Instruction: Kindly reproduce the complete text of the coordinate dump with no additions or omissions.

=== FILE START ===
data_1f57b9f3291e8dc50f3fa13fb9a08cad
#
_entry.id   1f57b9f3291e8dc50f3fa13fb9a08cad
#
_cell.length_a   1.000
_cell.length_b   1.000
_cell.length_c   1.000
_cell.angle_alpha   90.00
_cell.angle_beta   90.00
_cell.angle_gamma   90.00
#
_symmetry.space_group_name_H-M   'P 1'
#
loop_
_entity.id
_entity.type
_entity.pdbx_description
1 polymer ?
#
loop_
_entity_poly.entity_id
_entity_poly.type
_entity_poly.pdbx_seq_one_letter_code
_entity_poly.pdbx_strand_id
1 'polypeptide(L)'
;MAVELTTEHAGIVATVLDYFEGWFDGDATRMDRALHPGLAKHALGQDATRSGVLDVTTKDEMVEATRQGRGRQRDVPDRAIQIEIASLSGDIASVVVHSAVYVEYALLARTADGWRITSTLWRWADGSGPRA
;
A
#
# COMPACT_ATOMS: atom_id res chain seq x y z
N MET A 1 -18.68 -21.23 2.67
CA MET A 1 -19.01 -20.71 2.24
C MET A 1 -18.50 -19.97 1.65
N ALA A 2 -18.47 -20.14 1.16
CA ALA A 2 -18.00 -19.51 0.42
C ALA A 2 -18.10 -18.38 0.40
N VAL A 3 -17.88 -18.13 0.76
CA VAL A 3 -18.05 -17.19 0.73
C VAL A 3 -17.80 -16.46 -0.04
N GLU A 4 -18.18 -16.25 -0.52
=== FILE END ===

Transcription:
data_1f57b9f3291e8dc50f3fa13fb9a08cad
#
_entry.id   1f57b9f3291e8dc50f3fa13fb9a08cad
#
_cell.length_a   1.000
_cell.length_b   1.000
_cell.length_c   1.000
_cell.angle_alpha   90.00
_cell.angle_beta   90.00
_cell.angle_gamma   90.00
#
_symmetry.space_group_name_H-M   'P 1'
#
loop_
_entity.id
_entity.type
_entity.pdbx_description
1 polymer ?
#
loop_
_entity_poly.entity_id
_entity_poly.type
_entity_poly.pdbx_seq_one_letter_code
_entity_poly.pdbx_strand_id
1 'polypeptide(L)'
;MAVELTTEHAGIVATVLDYFEGWFDGDATRMDRALHPGLAKHALGQDATRSGVLDVTTKDEMVEATRQGRGRQRDVPDRAIQIEIASLSGDIASVVVHSAVYVEYALLARTADGWRITSTLWRWADGSGPRA
;
A
#
# COMPACT_ATOMS: atom_id res chain seq x y z
N MET A 1 -18.68 -21.23 2.67
CA MET A 1 -19.01 -20.71 2.24
C MET A 1 -18.50 -19.97 1.65
N ALA A 2 -18.47 -20.14 1.16
CA ALA A 2 -18.00 -19.51 0.42
C ALA A 2 -18.10 -18.38 0.40
N VAL A 3 -17.88 -18.13 0.76
CA VAL A 3 -18.05 -17.19 0.73
C VAL A 3 -17.80 -16.46 -0.04
N GLU A 4 -18.18 -16.25 -0.52